To the Consolidated B-24 Liberator go the distinctions of being built in greater numbers and more variants than any other U.S. aircraft of World War Two, and of serving in more combat theatres, over a long period, than any heavy bomber on either side. It originated as the Consolidated Model 32, a major feature of which was the exceptionally high aspect ratio Davis wing that gave the Liberator its prodigious range.
Conceived five years after the Boeing B-17 Flying Fortress it did not, in fact, notably improve on the older bomber’s performance and in respect of engine-out performance and general stability and control it was inferior, being a handful for the average pilot. The B-24 Liberator was by far the most complicated and expensive combat aircraft the world had seen – though in this it merely showed the way things were going to be in future. Yet it was built in bigger numbers than any other American aircraft in history. In terms of industrial effort it transcended anything seen previously in any sphere of endeavour.
The sole XB-24 prototype flew on 29 December 1941, followed by YB-24 service trials aircraft and thirty-six production B-24As. One hundred and twenty were also ordered by the French Government, but these were diverted to Britain.
Early Consolidated B-24 Liberator versions supplied to the RAF were judged not combat-ready, and they began the Atlantic Return Ferry Service as LB-30A transports. Better defences led to the RAF Liberator I, used by Coastal Command with ASV radar and a battery of fixed 20 mm cannon. The RAF Liberator II (B-24C) introduced power turrets and served as a bomber in the Middle East. The first mass-produced version was the B-24D, with turbocharged engines in oval cowls, more fuel and armament and many detail changes; 2,738 served US Bomb Groups in Europe and the Pacific, and RAF Coastal Command closed the mid-Atlantic gap, previously beyond aircraft range, where U-boat packs lurked.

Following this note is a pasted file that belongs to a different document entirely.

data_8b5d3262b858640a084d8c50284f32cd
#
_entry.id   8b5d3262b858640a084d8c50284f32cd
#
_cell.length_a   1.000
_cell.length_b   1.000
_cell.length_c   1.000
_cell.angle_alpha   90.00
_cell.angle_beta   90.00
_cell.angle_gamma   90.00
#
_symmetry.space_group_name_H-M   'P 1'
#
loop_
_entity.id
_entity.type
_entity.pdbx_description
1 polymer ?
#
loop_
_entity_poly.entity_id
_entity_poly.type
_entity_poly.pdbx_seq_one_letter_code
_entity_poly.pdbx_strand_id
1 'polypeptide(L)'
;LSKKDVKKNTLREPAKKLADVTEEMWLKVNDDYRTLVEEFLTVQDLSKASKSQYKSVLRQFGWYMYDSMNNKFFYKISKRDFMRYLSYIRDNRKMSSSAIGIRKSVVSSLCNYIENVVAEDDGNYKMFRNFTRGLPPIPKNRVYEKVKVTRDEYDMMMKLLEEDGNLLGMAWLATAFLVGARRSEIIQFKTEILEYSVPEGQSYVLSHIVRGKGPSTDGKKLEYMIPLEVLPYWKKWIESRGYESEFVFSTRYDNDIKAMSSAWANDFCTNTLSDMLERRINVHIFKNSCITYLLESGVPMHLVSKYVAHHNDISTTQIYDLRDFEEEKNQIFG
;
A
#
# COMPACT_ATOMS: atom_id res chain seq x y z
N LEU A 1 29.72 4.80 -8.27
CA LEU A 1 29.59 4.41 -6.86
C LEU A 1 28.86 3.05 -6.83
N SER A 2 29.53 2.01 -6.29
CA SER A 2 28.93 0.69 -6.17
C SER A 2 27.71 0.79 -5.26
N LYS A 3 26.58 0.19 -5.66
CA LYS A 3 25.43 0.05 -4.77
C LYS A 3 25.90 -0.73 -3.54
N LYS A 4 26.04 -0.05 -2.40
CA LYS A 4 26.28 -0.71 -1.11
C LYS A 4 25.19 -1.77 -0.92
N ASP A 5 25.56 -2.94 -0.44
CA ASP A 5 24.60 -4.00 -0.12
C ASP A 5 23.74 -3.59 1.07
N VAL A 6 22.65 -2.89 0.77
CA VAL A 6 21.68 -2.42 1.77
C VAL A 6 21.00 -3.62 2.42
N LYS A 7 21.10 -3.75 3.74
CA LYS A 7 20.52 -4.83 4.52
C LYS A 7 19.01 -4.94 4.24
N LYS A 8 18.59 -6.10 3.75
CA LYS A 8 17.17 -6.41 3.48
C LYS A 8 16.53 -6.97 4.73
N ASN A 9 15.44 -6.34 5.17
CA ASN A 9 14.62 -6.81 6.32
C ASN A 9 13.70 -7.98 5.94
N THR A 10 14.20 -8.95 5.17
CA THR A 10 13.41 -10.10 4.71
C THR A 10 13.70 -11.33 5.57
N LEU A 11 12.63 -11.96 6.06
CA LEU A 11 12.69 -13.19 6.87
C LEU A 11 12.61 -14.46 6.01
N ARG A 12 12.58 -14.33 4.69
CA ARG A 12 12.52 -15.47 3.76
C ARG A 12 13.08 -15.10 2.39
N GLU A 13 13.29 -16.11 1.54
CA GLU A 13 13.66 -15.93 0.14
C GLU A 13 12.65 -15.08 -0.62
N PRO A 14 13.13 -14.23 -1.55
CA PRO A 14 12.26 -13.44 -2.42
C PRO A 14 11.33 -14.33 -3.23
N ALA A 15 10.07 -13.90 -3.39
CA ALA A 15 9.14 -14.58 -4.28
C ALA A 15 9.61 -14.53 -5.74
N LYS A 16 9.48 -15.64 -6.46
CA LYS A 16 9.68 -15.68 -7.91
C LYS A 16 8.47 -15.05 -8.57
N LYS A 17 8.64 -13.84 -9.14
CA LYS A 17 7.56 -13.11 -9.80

In mid-1943 those USAAF B-24Ds engaged on anti-submarine patrol were redesignated PB4Y-1. Seven hundred and ninety-one B-24Es were built by Convair (as Consolidated was now known), Douglas and the Ford Motor Co, distinguishable from the D model chiefly by their modified propellers; while North American contributed four hundred and thirty B-24Gs.
The Consolidated B-24 Liberator, although sharing a substantial part of the bombing of the Europe with its contemporary, the Boeing Fortress, was even more prominent in the Pacific theatre, where its excellent range was particularly valuable.
In addition to those serving with the U.S. forces and RAF, considerable numbers also operated with the Canadian and other Commonwealth air forces. When Consolidated B-24 Liberator production ended on 31 May 1945 the total output of all variants had reached eighteen thousand one hundred and eighty-eight aircraft.
|wingspan: 100 ft
|length: 67 ft, 2 in
|height: 17 ft, 11 in
|empty: 36,500 lb
|gross: 56,000 lb
|4 × 1,200 hp Pratt and Whitney R1830 supercharged radial engines
|maximum speed: 303 mph
|ceiling: 28,000 ft
|maximum range: 3,700 mi
|10 × 0.50 in calibre machine guns
|8,000 lb of bombs